By Leah Hochbaum Rosner
When General Electric realized their revenues were up but profits flat, they called them in. When the powers that be at Mellon Bank thought that times might be tough enough to consider selling, they brought them in too. And when the Mexican government was finally ready to admit that it needed help with privatization, they too called them in. And when, this year, Italy’s public broadcaster needed to restructure, they consulted them too.
It seems that for many of the world’s largest multinational corporations — and even governments — the thing to do in times of trouble is not to simply cut costs or begin laying people off. It’s to bring in the consultants at McKinsey for advice.
But just who are these gurus dispensing this company-saving advice? Why are business and world leaders willing to listen? And could they possibly be worth the exorbitant fees they charge?
These are just some of the questions author Duff McDonald seeks to answer in The Firm: The Story of McKinsey and Its Secret Influence on American Business (Simon & Schuster, 387 pages, U.S.$30), a surprisingly immersive look at what is probably the world’s best-known — and most guarded — consultancy.
McDonald, a Brooklyn-based journalist who serves as a contributing editor at Fortune and the New York Observer, somehow managed to gain unparalleled access to the heretofore cagey company, interviewing scores of employees (both past and present) to paint a fair and balanced picture of McKinsey and its culture to discern how exactly it came to be the firm it is today.
It all started in 1926 when James McKinsey, a professor at the University of Chicago, founded James O. McKinsey & Company, a collection of accountants and consultants (or what he termed “management engineers”), who were to be brought in by companies in trouble to provide professional advice on every topic imaginable.
This small firm — an ancestor of sorts to the modern-day McKinsey & Company — was quickly retained by such high-profile clients as department store Marshall Field’s due to its reputation of dispensing high-quality, no-nonsense advice. For instance, in 1935 McKinsey counseled Marshall Field’s — which had lost $12 million over the previous five years — that it needed to make retail its sole focus, sell its wholesale business and its 18 textile mills, and to fire more than 1,200 employees. It was brutal, but the firm did survive for another 70 years until it was acquired by Macy’s in 2005.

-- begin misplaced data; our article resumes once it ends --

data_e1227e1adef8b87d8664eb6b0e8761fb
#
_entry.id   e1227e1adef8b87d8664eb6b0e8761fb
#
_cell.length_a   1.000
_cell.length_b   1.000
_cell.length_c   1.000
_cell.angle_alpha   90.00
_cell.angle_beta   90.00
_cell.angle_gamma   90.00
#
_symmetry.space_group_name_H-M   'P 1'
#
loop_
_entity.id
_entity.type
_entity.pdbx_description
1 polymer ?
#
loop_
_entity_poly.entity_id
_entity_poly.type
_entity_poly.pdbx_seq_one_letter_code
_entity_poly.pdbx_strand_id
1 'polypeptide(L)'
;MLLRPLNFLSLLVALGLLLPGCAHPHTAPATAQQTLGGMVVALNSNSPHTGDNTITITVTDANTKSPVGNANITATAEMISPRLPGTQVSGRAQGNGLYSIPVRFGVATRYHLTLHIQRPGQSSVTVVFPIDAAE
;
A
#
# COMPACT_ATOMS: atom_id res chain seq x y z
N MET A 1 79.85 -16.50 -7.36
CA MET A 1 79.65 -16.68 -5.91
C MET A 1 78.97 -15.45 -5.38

The McKinsey name eventually became synonymous with such layoffs. Says McDonald, “The process revealed a flaw that critics continue to see in a preponderance of consultants: While long on ability to intellectualize their way out of a business situation, they often come up short on the human factor. It’s why words like ‘restructure,’ ‘downsize,’ and ‘rationalize’ have found their way into the modern business lexicon, all elegant euphemisms for laying people off.”
Although James McKinsey started the firm, his untimely death from pneumonia in 1937 meant that someone else was going to have to take the reins and lead the consulting firm to glory. That task fell to his protégé, Marvin Bower, who led the company for three decades and is largely credited with making McKinsey into the moneymaker it is today.